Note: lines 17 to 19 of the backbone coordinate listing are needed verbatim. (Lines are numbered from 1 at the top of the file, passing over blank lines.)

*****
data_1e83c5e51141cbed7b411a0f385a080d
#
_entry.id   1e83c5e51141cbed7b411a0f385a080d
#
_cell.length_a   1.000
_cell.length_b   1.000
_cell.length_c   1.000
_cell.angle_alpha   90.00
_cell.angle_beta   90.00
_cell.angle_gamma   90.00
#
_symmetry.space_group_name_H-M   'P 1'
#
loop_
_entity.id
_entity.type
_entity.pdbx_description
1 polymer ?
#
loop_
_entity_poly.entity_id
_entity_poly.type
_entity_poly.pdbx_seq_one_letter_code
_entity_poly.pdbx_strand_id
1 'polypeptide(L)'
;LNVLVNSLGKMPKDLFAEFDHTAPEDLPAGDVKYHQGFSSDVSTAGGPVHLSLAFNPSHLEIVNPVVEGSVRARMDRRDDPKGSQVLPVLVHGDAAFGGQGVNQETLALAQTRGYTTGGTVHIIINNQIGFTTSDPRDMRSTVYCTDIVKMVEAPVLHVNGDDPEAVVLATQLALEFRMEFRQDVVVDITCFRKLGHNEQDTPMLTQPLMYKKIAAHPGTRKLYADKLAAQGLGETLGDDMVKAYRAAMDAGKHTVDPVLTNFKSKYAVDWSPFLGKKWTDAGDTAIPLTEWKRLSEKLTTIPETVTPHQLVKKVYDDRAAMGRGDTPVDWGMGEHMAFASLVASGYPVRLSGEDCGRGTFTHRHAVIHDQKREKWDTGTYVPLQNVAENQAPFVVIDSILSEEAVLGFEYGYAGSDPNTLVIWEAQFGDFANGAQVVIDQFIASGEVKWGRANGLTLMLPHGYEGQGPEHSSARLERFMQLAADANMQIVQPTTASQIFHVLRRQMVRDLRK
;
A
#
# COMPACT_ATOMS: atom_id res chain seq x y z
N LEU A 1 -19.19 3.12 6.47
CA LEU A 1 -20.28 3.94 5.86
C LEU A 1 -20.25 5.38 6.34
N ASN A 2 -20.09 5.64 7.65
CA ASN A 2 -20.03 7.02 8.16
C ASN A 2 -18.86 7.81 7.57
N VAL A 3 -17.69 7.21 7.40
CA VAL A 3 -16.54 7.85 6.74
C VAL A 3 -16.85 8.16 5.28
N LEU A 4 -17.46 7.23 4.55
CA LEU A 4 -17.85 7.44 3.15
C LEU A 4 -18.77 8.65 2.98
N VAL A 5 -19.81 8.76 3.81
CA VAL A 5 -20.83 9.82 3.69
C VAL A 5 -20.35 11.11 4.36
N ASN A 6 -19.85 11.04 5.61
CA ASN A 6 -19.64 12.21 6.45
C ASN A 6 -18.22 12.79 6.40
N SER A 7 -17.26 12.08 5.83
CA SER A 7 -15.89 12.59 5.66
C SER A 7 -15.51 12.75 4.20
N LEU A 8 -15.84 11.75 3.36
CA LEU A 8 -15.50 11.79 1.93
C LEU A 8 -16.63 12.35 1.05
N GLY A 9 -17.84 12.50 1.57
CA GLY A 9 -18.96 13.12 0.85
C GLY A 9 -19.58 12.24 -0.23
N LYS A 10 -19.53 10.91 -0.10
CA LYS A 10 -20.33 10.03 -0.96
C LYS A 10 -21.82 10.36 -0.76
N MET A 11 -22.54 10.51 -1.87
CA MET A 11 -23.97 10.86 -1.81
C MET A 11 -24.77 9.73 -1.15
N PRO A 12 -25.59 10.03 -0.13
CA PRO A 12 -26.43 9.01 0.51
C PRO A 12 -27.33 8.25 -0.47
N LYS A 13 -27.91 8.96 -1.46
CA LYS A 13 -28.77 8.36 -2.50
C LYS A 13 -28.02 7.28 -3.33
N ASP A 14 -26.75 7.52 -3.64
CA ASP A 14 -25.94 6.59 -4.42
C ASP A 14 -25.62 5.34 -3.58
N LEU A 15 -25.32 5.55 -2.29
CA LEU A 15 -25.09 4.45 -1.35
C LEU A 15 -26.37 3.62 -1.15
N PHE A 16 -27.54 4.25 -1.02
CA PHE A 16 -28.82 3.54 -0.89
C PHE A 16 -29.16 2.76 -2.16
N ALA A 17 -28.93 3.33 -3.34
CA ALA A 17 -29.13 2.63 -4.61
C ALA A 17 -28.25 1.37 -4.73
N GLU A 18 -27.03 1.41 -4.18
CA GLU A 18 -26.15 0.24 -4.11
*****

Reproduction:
_entity.pdbx_description
1 polymer ?
#